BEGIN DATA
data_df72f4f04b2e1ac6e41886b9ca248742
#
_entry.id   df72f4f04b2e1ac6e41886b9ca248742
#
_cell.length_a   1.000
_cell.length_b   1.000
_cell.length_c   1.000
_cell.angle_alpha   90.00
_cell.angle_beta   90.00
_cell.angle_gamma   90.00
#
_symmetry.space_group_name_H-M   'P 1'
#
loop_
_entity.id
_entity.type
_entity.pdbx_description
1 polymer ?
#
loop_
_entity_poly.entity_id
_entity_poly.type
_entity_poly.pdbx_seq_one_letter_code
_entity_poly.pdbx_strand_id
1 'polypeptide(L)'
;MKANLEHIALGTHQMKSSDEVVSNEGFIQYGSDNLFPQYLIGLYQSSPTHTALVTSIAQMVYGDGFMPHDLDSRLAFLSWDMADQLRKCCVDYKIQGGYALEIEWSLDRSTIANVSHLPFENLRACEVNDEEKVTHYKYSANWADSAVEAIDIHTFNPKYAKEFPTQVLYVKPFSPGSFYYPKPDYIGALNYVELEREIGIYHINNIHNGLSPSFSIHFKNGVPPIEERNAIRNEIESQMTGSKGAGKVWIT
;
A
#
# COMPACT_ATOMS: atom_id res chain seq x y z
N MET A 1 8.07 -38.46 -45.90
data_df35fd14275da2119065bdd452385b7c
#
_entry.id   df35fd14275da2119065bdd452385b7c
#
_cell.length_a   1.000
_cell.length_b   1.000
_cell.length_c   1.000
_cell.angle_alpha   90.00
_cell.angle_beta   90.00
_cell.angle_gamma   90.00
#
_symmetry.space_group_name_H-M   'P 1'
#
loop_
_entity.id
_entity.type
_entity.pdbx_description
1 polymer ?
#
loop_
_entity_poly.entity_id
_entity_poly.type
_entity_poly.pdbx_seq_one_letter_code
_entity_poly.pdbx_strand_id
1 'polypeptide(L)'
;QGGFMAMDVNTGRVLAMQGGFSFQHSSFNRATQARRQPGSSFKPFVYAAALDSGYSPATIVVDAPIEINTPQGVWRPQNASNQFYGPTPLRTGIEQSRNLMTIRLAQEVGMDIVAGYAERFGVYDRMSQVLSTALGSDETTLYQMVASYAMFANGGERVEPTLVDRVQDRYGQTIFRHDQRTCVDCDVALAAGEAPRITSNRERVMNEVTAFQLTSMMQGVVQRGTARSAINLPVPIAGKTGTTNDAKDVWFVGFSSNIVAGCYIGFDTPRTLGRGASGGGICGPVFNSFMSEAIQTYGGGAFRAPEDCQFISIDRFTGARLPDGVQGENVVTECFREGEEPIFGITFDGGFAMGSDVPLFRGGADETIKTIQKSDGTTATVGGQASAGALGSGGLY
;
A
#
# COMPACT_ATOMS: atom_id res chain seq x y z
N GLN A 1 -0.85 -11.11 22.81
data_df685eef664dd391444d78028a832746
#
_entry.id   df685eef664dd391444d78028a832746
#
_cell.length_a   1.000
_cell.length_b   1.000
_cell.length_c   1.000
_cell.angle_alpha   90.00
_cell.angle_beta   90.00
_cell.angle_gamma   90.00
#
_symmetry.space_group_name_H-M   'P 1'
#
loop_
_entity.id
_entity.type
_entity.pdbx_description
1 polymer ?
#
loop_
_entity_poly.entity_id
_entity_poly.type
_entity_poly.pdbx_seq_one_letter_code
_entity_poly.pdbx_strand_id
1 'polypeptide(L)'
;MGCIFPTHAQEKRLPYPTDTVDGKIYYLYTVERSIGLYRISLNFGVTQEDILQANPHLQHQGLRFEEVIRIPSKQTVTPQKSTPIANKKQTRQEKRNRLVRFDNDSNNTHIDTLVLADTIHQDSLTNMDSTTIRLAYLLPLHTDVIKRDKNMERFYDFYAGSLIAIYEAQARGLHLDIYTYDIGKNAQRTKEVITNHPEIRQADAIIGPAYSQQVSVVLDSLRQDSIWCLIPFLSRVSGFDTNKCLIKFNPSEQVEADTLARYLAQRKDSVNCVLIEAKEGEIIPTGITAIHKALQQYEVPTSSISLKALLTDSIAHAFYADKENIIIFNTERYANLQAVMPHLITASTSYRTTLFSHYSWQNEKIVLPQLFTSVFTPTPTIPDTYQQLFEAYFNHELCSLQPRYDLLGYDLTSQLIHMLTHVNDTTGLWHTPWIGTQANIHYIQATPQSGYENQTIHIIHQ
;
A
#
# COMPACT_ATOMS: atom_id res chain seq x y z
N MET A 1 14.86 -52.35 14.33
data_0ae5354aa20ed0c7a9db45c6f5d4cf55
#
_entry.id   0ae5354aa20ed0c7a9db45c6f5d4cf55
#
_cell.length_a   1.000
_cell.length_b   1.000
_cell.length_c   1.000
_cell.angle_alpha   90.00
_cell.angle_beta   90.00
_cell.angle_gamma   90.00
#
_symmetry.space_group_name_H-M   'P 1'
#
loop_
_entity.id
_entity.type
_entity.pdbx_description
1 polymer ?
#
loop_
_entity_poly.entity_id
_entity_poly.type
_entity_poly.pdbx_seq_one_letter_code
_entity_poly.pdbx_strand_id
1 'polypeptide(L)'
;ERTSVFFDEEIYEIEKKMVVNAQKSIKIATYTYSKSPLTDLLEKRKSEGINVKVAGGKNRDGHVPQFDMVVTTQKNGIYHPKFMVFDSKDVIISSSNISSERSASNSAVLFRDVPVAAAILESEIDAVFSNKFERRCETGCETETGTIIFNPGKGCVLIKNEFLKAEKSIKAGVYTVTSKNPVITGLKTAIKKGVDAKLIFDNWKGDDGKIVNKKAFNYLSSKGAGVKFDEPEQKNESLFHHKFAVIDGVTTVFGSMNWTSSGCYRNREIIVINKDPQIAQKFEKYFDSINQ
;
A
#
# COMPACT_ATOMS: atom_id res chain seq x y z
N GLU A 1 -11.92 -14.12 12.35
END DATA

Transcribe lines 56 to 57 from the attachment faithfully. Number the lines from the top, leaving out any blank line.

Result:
1 'polypeptide(L)'
;QGGFMAMDVNTGRVLAMQGGFSFQHSSFNRATQARRQPGSSFKPFVYAAALDSGYSPATIVVDAPIEINTPQGVWRPQNASNQFYGPTPLRTGIEQSRNLMTIRLAQEVGMDIVAGYAERFGVYDRMSQVLSTALGSDETTLYQMVASYAMFANGGERVEPTLVDRVQDRYGQTIFRHDQRTCVDCDVALAAGEAPRITSNRERVMNEVTAFQLTSMMQGVVQRGTARSAINLPVPIAGKTGTTNDAKDVWFVGFSSNIVAGCYIGFDTPRTLGRGASGGGICGPVFNSFMSEAIQTYGGGAFRAPEDCQFISIDRFTGARLPDGVQGENVVTECFREGEEPIFGITFDGGFAMGSDVPLFRGGADETIKTIQKSDGTTATVGGQASAGALGSGGLY